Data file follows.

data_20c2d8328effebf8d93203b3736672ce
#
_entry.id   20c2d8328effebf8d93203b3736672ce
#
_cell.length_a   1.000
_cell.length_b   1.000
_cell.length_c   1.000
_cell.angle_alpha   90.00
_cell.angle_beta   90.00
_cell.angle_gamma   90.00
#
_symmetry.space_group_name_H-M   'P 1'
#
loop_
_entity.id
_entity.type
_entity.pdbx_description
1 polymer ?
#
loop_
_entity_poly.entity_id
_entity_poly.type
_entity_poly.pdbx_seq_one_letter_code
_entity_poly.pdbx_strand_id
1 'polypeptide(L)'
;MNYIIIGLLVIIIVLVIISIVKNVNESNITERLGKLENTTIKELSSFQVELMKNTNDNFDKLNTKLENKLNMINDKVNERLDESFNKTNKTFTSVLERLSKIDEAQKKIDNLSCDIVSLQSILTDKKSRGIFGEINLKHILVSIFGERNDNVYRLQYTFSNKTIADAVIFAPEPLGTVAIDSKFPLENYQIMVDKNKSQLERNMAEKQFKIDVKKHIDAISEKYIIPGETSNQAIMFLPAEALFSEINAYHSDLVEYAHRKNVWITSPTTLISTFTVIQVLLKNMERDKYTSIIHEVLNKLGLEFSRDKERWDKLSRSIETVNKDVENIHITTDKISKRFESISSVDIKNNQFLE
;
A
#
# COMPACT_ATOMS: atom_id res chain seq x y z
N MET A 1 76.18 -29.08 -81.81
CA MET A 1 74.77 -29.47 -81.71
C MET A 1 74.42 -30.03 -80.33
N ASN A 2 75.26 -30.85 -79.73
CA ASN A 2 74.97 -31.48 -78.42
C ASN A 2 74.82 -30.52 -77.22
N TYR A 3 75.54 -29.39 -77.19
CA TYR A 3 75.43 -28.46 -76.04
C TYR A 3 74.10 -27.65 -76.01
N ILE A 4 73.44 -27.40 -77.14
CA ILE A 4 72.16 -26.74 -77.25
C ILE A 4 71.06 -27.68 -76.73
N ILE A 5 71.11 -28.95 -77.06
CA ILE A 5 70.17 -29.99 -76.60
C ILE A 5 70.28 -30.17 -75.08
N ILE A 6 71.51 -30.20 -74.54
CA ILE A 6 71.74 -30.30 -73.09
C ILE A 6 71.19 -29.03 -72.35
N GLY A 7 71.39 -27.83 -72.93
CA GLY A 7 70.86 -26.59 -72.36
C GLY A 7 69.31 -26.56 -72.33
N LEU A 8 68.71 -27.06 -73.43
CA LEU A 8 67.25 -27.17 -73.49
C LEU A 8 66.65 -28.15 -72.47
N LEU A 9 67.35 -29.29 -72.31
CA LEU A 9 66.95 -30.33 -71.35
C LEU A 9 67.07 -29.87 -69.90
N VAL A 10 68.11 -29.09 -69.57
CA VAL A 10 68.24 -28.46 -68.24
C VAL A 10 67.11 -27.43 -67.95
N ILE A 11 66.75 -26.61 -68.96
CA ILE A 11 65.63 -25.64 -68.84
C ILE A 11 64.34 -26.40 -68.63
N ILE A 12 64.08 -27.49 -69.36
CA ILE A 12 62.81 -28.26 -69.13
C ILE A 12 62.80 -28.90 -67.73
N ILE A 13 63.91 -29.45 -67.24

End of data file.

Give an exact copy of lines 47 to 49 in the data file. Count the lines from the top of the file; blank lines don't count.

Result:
CA ILE A 6 71.74 -30.30 -73.09
C ILE A 6 71.19 -29.03 -72.35
N GLY A 7 71.39 -27.83 -72.93